A properly designed therapeutic exercise portion of a rehabilitation program places a priority on regaining lost range of motion and flexibility first. Achieving flexibility early in the therapeutic exercise program is necessary for two important reasons. First, the activities that follow require good mobility of the affected area. To make this point clear, consider how handicapped a hurdler would be if the hamstrings were too tight. Strength and coordination would be of little importance if the flexibility needed to extend the limb over the hurdle was lacking.
The second reason to emphasize regaining range of motion first in the therapeutic exercise program is the impact of the healing process (discussed in chapter 2). As injured tissue heals, scar tissue forms. As scar tissue matures, it contracts and becomes more permanent. These effects are important in eventually minimizing the scar, but they can also be detrimental because as the tissue forms, contracts, and matures, it attaches to and pulls on adjacent tissue and becomes stronger with improved adhesive bonds and its maturation, causing loss of motion of soft tissue structures in the area and of joints when scar tissue crosses a joint.
During healing there is a window of opportunity during which scar tissue mobility can be influenced and changed. Once that time frame has passed, the likelihood of successfully achieving full range of motion is diminished considerably. Although restoration of other parameters is also sought during the first stage of therapy, flexibility must be the primary emphasis.
Strength and Muscular Endurance
As an injured site’s healing and mobility progress, achieving normal strength and muscular endurance becomes the priority. With any injury some strength is lost. The amount of strength and muscle endurance lost depends on the area injured, the extent of the injury, and the amount of time the patient has been disabled by the injury.
Of all the parameters of therapeutic exercise, strength is probably the most obvious and most frequently sought to restore after an injury. It is obvious because it is easily understood that a weightlifter with a sprained knee cannot return to competition until full knee strength is achieved. It is just as obvious that an auto mechanic must have normal shoulder strength to return to work after suffering a dislocation.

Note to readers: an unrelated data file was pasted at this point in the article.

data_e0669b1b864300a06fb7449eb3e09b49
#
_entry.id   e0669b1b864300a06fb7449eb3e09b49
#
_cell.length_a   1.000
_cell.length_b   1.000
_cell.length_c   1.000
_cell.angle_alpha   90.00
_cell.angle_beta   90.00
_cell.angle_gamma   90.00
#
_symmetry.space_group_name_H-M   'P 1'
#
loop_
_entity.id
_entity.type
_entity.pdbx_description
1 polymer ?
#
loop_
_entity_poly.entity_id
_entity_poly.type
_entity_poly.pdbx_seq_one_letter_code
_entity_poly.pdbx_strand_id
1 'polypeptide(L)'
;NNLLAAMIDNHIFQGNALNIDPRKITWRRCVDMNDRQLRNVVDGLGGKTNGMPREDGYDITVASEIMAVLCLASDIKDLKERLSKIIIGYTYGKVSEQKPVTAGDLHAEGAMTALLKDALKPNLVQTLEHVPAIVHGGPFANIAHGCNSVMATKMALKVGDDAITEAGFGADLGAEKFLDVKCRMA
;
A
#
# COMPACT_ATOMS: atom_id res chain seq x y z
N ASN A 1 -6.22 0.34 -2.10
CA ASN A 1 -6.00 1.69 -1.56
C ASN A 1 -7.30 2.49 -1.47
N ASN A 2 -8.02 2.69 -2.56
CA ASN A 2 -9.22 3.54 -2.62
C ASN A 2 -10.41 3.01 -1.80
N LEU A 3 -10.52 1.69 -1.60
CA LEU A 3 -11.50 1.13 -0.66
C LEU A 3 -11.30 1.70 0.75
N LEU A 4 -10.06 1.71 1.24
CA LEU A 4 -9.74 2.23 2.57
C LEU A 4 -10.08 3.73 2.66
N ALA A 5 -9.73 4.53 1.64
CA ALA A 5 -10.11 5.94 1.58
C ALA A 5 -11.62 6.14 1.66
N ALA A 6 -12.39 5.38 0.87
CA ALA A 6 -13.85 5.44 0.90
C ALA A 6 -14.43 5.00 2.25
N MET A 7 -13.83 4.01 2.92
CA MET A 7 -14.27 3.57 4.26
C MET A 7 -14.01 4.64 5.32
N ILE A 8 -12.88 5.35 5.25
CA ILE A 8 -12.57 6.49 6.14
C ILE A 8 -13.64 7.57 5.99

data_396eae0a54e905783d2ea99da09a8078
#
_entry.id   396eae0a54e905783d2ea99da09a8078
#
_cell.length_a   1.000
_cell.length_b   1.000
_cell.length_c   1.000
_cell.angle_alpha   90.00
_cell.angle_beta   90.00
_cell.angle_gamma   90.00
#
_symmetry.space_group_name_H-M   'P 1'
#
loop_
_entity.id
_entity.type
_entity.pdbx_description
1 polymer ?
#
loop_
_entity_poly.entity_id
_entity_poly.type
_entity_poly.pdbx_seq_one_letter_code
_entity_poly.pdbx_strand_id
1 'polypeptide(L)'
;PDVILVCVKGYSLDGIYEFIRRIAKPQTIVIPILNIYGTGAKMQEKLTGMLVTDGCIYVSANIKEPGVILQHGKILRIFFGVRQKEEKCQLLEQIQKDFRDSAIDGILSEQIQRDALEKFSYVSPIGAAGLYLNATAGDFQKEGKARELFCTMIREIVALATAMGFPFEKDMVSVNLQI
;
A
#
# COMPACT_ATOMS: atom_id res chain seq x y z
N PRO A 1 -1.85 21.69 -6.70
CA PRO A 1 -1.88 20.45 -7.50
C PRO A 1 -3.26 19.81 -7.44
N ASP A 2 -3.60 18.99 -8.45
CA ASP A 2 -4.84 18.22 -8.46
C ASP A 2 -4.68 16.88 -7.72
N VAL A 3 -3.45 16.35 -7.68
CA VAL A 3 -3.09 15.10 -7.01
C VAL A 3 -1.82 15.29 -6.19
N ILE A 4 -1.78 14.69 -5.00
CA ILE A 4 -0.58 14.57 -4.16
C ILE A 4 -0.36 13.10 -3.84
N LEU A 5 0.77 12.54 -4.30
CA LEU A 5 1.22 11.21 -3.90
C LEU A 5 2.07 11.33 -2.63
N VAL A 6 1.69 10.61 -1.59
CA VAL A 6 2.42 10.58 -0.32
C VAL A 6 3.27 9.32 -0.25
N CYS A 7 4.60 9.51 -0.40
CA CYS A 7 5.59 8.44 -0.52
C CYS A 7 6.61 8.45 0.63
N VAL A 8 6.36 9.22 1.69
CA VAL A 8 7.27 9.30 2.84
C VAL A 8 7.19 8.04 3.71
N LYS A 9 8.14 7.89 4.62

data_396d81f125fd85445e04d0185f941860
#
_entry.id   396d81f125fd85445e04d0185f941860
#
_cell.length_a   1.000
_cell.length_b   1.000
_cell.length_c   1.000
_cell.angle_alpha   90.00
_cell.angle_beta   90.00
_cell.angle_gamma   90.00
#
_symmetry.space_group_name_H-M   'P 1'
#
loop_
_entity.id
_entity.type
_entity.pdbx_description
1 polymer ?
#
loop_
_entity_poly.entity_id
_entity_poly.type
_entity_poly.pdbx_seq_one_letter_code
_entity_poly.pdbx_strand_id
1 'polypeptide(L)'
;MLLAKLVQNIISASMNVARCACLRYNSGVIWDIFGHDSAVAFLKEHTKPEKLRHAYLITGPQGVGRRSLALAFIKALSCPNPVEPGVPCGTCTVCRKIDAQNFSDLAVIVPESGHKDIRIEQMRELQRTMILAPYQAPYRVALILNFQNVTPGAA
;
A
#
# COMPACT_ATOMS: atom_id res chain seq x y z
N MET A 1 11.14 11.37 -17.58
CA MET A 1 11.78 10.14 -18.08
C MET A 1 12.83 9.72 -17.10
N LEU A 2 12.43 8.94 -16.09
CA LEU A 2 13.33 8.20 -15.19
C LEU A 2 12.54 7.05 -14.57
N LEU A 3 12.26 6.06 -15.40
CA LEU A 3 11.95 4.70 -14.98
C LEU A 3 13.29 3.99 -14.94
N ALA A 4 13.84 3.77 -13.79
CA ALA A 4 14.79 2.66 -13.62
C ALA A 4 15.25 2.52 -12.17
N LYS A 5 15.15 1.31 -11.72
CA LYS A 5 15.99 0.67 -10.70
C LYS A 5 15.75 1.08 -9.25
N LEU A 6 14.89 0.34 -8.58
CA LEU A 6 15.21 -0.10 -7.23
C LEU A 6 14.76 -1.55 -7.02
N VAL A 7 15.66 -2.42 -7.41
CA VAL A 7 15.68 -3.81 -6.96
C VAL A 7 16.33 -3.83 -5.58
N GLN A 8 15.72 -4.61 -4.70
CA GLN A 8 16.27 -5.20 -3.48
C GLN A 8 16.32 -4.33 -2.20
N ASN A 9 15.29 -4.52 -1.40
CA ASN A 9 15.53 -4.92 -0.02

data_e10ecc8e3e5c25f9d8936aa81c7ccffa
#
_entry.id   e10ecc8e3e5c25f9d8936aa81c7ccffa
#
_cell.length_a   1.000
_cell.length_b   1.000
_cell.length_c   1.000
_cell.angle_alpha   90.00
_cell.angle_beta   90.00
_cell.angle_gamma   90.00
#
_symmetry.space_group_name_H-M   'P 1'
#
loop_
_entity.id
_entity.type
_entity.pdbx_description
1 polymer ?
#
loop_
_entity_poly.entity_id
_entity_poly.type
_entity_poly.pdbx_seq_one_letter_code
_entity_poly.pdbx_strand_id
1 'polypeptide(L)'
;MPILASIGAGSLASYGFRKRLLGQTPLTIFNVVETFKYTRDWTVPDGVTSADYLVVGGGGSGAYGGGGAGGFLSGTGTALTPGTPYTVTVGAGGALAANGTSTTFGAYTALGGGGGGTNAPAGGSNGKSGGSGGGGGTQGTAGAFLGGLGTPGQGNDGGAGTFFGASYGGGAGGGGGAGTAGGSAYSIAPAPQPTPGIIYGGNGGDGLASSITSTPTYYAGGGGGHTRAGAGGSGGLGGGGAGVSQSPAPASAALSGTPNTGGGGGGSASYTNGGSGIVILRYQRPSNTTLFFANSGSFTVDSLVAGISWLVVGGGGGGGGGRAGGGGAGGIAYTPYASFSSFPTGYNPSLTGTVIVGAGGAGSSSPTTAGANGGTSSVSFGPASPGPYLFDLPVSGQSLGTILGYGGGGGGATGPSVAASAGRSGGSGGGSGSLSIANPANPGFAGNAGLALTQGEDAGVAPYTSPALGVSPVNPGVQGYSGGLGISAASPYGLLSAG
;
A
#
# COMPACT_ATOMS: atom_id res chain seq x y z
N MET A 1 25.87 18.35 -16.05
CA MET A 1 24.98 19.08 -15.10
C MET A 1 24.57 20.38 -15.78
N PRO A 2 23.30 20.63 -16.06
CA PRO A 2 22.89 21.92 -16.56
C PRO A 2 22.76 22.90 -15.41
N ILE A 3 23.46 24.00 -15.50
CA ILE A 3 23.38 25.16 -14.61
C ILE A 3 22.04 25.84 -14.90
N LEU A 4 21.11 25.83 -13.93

The need for muscle endurance and the relationship between muscle strength and endurance are sometimes not considered, however. If a baseball pitcher has good rotator cuff strength but no endurance beyond 10 repetitions, how will he be able to pitch more than a couple of innings in a game? If a UPS driver can leg press 225 kg (496 lb) but can climb only one flight of stairs, will she be able to deliver heavy packages for an entire shift?
Muscular strength and endurance are two dimensions within a continuum of muscle resistance. Essential concepts of muscle strength and endurance are presented in chapter 7.
Balance, Coordination, and Agility
Balance, coordination, and agility are often omitted in a therex program. It is too often assumed that because range of motion and strength are restored, the patient is ready to resume full sport participation or normal activity. This is not the case at all. Impaired balance and coordination - either from injury to the structures controlling these parameters or from lack of practice in a specific skill - increases risk of injury.41